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Russell Webster

Russell Webster

Criminal Justice & substance misuse expert and author of this blog.

10 new prison facts I learnt from latest Bromley Briefing

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Prisons are an emotive subject and when the spotlight is on prison reform as it is now with new Justice Secretary Michael Gove's emerging plans, it's invaluable to be able to check your facts.

Bromley Briefings Prison Factfile

Prisons are an emotive subject and when the spotlight is on prison reform as it is now with new Justice Secretary Michael Gove’s emerging plans, it’s invaluable to be able to check your facts.

The most valuable reference point for most people interested in penal reform remains the Prison Reform Trust‘s regular Bromley Briefings.

The latest (Autumn 2015) edition is 76 pages long and can be found here.

Here are 10 new facts I learnt from it (I could have done a post with 50 or 100 facts…)

1: On 23 October 2015, the prison population in England and Wales was 85,106.

Between 1993 and 2014 the prison population in England and Wales increased by more than 40,000 people, a 91% rise. 25,555 people entered custody in the first three months of 2015.

2: England and Wales have the highest imprisonment rate in Western Europe

We lock up 148 people per 100,000 of the population.

imprisonment rates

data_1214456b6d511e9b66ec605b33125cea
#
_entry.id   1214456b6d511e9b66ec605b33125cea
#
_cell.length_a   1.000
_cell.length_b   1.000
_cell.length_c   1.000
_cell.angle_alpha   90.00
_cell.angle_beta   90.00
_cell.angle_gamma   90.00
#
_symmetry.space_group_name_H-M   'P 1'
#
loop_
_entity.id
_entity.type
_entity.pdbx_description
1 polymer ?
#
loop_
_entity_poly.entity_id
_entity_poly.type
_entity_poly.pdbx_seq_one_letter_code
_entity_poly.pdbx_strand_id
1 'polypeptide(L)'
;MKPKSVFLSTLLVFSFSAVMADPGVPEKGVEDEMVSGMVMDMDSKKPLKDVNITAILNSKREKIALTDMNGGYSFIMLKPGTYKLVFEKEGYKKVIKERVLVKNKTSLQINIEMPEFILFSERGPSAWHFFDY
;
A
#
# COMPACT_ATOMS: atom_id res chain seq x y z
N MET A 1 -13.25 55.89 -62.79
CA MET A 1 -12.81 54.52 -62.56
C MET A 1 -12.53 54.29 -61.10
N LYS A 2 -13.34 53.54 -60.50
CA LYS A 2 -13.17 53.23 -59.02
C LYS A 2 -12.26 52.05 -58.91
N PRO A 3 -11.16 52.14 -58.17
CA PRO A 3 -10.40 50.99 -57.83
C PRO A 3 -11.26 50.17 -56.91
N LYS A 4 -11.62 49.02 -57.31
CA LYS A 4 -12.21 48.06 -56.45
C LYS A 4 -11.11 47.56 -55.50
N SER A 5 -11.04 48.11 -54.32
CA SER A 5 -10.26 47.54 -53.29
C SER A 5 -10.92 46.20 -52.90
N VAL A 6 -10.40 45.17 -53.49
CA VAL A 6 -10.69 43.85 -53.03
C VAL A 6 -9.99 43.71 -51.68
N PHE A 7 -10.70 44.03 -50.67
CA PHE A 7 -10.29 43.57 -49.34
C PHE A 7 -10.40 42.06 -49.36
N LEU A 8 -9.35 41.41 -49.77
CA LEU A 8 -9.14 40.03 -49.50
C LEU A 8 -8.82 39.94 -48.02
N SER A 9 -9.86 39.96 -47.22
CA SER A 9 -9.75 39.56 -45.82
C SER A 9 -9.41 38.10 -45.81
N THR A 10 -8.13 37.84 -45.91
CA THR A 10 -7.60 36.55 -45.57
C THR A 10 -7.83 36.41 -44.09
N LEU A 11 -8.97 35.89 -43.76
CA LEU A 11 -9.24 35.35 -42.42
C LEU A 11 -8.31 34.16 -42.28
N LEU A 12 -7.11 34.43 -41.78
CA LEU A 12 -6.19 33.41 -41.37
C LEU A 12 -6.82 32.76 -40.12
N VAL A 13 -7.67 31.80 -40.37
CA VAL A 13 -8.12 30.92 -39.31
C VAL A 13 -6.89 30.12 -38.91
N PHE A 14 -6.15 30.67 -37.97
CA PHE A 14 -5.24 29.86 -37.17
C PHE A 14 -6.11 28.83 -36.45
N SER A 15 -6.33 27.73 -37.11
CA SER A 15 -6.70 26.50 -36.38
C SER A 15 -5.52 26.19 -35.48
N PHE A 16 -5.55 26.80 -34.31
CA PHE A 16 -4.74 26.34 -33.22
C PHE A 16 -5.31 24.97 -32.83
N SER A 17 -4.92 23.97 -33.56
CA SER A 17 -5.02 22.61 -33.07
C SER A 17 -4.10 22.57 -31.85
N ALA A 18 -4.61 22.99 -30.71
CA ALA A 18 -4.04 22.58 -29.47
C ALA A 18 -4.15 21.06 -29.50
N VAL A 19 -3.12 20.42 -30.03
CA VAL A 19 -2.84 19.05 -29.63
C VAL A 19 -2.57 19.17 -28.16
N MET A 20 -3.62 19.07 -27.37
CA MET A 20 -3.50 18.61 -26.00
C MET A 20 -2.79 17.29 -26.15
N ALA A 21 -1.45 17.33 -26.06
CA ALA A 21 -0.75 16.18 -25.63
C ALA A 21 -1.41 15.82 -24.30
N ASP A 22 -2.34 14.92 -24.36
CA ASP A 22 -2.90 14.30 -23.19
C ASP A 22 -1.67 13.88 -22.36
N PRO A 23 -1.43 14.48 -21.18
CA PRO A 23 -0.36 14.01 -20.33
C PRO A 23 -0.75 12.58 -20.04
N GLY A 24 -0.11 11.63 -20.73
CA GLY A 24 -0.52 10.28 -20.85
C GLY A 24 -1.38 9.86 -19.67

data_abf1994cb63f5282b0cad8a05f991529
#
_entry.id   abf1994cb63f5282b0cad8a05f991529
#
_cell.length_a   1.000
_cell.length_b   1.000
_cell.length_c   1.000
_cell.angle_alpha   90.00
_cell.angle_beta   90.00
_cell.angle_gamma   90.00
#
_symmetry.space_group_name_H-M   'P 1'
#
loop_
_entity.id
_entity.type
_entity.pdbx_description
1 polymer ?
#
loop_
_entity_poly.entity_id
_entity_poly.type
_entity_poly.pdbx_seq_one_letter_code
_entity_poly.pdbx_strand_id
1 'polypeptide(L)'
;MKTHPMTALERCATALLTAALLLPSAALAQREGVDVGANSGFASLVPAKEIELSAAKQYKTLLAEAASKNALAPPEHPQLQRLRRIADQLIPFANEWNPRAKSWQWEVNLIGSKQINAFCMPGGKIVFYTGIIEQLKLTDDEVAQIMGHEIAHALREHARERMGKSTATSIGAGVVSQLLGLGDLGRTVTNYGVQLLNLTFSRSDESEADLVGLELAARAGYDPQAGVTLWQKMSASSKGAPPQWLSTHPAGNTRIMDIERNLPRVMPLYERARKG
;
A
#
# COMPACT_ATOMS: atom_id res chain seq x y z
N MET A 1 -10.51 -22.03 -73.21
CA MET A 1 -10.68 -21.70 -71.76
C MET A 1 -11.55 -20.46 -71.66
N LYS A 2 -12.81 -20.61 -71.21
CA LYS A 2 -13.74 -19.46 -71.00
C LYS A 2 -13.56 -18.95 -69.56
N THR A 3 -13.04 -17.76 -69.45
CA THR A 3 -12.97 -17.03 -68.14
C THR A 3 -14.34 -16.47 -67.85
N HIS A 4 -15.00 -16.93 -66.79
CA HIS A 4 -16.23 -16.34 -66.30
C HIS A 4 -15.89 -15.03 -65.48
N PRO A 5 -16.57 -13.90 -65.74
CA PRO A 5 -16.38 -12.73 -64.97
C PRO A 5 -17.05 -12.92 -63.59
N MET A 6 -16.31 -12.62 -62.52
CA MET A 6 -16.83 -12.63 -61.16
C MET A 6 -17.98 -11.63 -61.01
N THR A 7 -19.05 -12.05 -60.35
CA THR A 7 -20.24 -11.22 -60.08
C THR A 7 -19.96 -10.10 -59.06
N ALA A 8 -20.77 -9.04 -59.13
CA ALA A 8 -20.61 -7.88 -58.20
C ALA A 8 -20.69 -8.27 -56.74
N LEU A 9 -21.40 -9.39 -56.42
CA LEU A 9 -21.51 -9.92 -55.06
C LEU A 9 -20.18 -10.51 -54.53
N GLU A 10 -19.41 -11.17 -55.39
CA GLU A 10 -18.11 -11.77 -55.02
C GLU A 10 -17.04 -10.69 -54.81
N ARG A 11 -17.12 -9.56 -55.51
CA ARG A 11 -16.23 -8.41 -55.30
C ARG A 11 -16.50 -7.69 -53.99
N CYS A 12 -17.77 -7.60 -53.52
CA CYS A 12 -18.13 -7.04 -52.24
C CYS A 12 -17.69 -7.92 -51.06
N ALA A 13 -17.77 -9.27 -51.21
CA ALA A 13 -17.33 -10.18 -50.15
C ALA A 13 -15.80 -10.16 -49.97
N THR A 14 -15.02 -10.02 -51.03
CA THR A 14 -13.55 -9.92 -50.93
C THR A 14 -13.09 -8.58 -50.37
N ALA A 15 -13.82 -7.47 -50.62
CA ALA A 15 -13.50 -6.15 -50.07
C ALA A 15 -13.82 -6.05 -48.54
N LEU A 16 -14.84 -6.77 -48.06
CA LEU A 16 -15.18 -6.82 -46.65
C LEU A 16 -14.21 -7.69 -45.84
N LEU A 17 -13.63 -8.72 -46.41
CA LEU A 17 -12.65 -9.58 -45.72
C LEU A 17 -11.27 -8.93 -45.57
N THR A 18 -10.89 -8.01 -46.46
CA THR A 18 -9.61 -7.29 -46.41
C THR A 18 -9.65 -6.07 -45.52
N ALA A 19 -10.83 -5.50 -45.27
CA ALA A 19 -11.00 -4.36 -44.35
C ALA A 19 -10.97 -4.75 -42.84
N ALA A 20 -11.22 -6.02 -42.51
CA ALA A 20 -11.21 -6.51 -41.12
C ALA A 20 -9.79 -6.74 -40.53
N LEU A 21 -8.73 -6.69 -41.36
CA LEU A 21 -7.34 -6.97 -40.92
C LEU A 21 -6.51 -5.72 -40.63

3: Purposeful activity is currently at the lowest level inspectors have ever recorded

They were only good or reasonably good in around a quarter of prisons.

4: Prisons are getting bigger.

45% of prisoners are now held in prisons of 1,000 places or more.

5: Prison sentences are getting longer.

The average prison sentence is now nearly four months longer than twenty years ago at 15.9 months. For more serious, indictable offences, the average is 53.6 months.

6: In the 12 months to March 2015, 57% of custodial sentences imposed were for six months or less.

Even those these people could have been given community sentences which have lower reoffending rates, the use of community sentences has nearly halved (down by 46%) since 2006.

7: There are now fewer staff looking after more prisoners.

The number of staff employed in the public prison estate has fallen by 30% in the last five years— 13,730 fewer staff looking after nearly
1,200 more people.

8: Assaults are at the highest level they have ever been.

There were nearly 16,200 recorded assaults in prison during 2014—over three-quarters were prisoner on prisoner.

9: Between 2010–11 and 2014–15 NOMS delivered cumulative savings of almost £900m.

This is a reduction of nearly a quarter since 2010–11.

10: People aged 60 and over are the fastest growing age group in the prison estate.

There are now nearly triple the number there were 15 years ago.

 

 

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